How a Job in Senior Living Provides Purpose and Meaning

A collage of diverse people dressed in business casual

When you spend a third of your life at work, you want that work to be meaningful. But what does it mean to have a “meaningful job"? It all comes down to a sense of purpose. When researchers at Yale started investigating who loved their jobs, and why, the results showed people who found purpose in the work they were assigned were the happiest. People working for companies with a clearly stated purpose were also more likely to feel satisfied with their jobs and stay longer.  

 

Find Your Why  

A senior living career can offer deeper meaning that other jobs may lack. As human beings, we want to be part of something that is bigger than ourselves. Knowing that what we do makes a difference and that it connects to a greater good outside of us is fundamental to finding fulfillment in our jobs. It’s this feeling of purpose that keeps us grounded through the ups and downs of our workdays.   

While there’s no such thing as a typical senior living community or even a typical day at a senior living community, there’s always a question to answer, a skill to learn or a person to help. You can:

  •   Build new friendships and relationships. You’ll have the opportunity to meet new people every day. As you talk, smile, laugh and commiserate with residents and co-workers, you’ll feel like part of a close-knit family. Some of our team members become very close to the residents they serve, and residents become like second parents or grandparents to them.
  •   Change lives for the better. An AARP study shows that loneliness can be as bad for health as obesity or smoking. And you have the power to reverse its effects. You don’t have to be a professional to help someone feel included or to respond with compassion when they feel down. And when you connect with, care for and comfort someone else, there’s a ripple effect. You not only enrich their life, but the lives of their friends and families — yours too.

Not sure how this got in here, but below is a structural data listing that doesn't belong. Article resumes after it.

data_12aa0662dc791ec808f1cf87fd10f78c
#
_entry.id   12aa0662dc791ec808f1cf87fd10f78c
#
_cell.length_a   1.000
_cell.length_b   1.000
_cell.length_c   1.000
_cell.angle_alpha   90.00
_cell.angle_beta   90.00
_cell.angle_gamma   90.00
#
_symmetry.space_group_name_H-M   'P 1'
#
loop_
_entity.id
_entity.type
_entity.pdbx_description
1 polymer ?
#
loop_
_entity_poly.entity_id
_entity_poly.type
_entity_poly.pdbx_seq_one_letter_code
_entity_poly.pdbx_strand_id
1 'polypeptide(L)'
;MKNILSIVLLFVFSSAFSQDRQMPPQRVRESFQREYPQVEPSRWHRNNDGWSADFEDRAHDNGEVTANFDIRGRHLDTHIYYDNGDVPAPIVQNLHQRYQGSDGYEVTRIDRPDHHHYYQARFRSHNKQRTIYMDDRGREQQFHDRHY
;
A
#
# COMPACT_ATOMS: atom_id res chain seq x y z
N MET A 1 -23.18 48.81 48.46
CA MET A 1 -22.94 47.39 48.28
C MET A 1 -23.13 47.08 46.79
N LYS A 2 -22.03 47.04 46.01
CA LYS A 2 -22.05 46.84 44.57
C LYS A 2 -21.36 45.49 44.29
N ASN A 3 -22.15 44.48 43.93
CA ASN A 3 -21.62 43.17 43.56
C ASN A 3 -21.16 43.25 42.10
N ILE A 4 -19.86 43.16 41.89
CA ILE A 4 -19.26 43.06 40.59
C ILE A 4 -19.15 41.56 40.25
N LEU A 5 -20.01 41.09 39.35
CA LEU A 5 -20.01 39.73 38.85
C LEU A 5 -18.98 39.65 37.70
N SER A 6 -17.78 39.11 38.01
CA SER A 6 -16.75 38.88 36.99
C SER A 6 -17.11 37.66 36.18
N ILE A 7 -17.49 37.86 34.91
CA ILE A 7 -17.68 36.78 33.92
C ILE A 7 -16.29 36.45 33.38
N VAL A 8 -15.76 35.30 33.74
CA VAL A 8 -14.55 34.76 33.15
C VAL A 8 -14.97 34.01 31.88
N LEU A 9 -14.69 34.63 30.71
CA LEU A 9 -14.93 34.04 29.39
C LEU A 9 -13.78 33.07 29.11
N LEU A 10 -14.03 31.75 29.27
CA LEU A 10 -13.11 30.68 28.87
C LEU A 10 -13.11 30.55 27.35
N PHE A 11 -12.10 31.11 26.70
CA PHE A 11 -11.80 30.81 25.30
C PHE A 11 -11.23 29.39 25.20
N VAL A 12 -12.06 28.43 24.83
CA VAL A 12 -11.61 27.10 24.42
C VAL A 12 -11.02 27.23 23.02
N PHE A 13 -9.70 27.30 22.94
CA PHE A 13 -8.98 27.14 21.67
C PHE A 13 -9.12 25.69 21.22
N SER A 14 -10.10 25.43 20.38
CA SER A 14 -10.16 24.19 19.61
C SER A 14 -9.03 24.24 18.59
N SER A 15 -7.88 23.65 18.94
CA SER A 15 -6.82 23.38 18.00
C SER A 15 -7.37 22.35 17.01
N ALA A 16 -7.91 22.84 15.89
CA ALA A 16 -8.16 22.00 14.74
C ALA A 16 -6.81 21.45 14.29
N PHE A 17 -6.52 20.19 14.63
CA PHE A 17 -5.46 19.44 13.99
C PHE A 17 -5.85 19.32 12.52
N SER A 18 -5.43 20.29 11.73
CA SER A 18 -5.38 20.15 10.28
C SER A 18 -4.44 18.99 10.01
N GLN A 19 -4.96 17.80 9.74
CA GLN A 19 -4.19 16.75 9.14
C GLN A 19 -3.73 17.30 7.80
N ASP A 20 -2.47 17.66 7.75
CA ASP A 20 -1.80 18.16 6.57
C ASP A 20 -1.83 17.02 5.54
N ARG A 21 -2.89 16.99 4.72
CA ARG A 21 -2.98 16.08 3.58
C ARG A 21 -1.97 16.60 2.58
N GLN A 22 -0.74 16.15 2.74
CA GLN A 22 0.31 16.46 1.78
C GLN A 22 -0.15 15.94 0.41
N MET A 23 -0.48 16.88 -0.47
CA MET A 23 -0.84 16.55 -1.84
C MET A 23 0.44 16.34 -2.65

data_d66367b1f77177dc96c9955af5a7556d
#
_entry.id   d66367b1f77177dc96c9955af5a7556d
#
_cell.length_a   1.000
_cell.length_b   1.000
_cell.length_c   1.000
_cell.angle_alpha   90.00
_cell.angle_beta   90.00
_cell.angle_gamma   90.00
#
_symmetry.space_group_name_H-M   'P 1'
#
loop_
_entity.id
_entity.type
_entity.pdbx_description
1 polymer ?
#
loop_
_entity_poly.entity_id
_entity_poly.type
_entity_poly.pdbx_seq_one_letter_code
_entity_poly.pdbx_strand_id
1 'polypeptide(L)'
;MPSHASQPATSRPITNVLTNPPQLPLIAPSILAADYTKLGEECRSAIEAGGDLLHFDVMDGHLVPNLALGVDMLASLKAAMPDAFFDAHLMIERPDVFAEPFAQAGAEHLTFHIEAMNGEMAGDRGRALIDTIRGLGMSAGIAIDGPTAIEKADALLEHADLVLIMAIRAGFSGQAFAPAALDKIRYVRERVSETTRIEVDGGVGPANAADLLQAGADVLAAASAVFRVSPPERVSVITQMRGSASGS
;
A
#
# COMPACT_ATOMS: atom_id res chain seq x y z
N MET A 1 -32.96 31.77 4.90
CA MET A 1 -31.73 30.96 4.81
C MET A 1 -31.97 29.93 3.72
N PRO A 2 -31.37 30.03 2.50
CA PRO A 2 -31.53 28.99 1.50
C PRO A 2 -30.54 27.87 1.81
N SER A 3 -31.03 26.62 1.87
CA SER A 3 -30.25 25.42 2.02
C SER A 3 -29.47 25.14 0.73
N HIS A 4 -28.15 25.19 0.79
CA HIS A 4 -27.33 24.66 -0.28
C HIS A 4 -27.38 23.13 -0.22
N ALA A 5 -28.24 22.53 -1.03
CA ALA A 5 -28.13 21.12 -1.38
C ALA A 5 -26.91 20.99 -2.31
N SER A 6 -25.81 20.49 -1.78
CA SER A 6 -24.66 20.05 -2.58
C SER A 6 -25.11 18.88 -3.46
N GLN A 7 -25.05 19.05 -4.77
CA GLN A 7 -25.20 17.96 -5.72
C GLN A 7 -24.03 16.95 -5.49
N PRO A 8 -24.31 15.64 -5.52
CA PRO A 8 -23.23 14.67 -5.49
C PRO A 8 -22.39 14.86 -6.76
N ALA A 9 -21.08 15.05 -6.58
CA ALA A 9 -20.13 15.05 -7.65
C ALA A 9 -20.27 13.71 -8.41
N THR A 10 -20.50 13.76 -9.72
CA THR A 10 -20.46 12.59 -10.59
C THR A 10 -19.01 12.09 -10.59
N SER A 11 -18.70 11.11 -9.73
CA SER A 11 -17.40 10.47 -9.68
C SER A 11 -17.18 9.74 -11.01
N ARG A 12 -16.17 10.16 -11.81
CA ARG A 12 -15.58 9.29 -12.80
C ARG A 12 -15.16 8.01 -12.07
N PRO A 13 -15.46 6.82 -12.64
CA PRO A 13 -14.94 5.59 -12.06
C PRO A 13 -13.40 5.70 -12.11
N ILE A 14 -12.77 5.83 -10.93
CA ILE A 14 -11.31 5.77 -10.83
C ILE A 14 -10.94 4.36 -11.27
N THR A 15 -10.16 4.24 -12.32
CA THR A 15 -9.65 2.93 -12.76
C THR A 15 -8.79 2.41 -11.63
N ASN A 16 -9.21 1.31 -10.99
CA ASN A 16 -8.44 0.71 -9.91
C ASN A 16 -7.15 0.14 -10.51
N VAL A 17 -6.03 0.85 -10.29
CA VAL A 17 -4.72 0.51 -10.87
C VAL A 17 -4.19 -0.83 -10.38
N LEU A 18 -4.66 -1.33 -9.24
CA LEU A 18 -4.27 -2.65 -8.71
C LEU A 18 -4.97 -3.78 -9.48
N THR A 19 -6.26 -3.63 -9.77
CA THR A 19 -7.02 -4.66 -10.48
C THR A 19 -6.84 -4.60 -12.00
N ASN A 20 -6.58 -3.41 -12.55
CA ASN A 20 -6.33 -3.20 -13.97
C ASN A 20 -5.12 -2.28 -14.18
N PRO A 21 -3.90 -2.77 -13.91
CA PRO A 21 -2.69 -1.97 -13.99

•   Challenge yourself. Working in senior living is never boring — because you’re dealing with human beings, you’ll exercise your problem-solving skills. Maybe you’ll teach a resident how to communicate with their family using technology. Or you’ll find a way for someone with limited mobility to exercise. Create a meal that gets rave reviews from residents. Or dream up activities that put smiles on everyone’s face. You’ll be rewarded for your creative, innovative thinking.
  •   Gain wisdom and perspective. The seniors you meet may have marched in a protest. Fought in a war. They may have had an interesting job. Grown up in another country — or fled from it. They’ve lived rich lives and have stories to tell that span decades, oceans and continents. As you interact with seniors in your daily work, you’ll tap into a well of wisdom that may change the way you see the world.
  •   Realize your potential. A senior living community is an environment where there’s enthusiasm for helping others and lifelong learning. Many people who start entry-level senior living careers pursue further education, adding skills that move them up the ladder in senior living fields and beyond.  

These are just a few of the ways a job in senior living can add greater purpose and meaning to your workday. Plus, with more and more people retiring every day, senior living will continue to be a viable career for decades to come. Ready for your next career move? Visit our Careers page where you can read about other important perks and benefits and apply for open positions.